Thread.SetProcessorAffinity Method

This method is available only when developing for the Xbox 360.
Sets the processor affinity for a managed thread. Processor affinity determines the processors on which a thread runs.

Namespace: System.Threading
Assembly: mscorlib (in mscorlib.dll)

public void SetProcessorAffinity (
         params int[] cpus



An array of identifiers that specify the hardware threads on which the managed thread is permitted to run.

For Xbox 360, only a single hardware thread can be specified—the cpus array should contain only one element. The hardware thread number must be in the range 0 through 5.

XNA Game Studio Express games should not use hardware threads 0 or 2; see Remarks below.

Exception typeCondition
InvalidOperationExceptionAn invalid value was passed to the method.

Each of the Xbox 360's three CPU cores has two hardware threads; the hardware thread number selects a specific hardware thread on a specific core. Hardware threads 0 and 1 are the hardware threads on core 0; 2 and 3 are the hardware threads on core 1; and 4 and 5 are the hardware threads on core 2.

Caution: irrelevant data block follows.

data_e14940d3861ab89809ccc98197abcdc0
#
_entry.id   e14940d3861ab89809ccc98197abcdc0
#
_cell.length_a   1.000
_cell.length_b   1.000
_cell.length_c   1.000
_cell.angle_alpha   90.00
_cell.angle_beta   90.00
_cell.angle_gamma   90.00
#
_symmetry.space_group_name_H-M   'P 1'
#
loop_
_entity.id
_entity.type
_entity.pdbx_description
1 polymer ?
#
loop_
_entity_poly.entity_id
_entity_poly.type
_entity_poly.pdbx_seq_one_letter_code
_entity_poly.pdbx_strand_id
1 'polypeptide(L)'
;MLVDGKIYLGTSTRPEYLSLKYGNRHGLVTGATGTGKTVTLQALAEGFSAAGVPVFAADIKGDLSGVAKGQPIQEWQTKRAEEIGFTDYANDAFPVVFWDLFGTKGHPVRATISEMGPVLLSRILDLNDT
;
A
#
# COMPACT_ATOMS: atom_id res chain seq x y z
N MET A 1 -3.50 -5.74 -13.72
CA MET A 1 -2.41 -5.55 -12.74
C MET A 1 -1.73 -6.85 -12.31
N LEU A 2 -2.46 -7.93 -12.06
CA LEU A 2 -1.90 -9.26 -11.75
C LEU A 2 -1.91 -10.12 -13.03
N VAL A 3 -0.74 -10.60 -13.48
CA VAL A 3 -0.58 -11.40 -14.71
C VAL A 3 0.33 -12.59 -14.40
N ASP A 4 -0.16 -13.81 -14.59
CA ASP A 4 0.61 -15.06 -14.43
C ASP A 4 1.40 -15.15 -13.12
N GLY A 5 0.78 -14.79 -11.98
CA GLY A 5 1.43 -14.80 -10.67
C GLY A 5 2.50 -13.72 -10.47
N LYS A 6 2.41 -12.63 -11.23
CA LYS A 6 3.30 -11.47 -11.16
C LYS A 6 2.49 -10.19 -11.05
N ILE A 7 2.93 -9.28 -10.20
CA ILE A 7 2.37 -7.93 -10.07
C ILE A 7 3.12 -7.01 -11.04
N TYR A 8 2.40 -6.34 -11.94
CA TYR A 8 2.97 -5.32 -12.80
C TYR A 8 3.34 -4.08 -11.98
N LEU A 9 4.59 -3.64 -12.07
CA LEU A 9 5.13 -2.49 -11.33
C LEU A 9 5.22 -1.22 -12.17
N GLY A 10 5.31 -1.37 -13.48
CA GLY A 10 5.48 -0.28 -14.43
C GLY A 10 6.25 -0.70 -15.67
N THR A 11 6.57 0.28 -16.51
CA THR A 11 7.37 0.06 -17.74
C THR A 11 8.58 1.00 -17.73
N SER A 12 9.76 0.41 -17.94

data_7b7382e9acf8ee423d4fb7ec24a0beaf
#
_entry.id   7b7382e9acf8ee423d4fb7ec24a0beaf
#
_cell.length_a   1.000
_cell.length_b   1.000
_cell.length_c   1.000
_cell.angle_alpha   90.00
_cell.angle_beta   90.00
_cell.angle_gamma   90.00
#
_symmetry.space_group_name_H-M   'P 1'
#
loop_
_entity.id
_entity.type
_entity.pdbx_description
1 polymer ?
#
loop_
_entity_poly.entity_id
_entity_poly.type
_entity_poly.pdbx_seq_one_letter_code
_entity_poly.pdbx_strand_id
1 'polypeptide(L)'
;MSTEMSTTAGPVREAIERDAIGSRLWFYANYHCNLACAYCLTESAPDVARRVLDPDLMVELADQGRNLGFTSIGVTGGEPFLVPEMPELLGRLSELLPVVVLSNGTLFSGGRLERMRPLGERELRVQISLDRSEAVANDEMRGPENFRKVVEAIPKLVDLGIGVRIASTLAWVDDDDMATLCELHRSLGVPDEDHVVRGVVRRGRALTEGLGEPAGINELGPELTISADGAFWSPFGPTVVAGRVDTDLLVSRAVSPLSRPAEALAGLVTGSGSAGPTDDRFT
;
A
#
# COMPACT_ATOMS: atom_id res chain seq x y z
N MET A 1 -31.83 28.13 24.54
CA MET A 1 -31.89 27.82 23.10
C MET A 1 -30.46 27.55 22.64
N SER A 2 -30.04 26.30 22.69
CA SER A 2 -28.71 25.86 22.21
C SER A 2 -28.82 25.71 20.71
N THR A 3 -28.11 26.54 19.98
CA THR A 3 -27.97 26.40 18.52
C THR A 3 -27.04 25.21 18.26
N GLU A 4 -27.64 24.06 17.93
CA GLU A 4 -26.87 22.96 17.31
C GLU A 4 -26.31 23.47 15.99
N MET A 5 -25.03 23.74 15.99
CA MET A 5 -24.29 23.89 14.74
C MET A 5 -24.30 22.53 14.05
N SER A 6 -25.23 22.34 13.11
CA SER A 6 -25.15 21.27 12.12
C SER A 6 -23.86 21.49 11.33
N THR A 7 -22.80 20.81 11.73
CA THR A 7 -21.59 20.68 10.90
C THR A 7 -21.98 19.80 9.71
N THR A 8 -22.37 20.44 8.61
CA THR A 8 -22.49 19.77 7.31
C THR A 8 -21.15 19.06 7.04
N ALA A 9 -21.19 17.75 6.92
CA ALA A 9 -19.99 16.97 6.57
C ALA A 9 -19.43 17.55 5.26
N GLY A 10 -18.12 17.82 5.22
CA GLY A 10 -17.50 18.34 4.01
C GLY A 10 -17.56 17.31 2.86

Hardware Thread NumberCore
0 or 10
2 or 31
4 or 52

Xbox 360 software threads are associated with, and run on, only a single hardware thread at a time. The hardware thread on which a thread runs (the thread's processor affinity) must be set to a single hardware thread, but can be subsequently changed by calling SetProcessorAffinity with a different hardware thread number. When a thread is created, it is initially assigned to the current hardware thread (that is, the hardware thread on which the current thread is running).

For Xbox 360 threads, you cannot clear the thread's processor affinity by passing an empty array as the cpus parameter. An Xbox 360 thread will always be associated with one hardware thread.

XNA Game Studio Express games should not use hardware threads 0 or 2, which are reserved for the XNA Framework. The following table identifies Xbox 360 hardware thread usage.

Hardware ThreadAvailable
0No, reserved for XNA Framework.
2No, reserved for XNA Framework.

To determine the number of hardware threads supported by the hardware, use System.Environment.ProcessorCount.

This method should not be used with threads created by the ThreadPool or Timer classes.

Xbox 360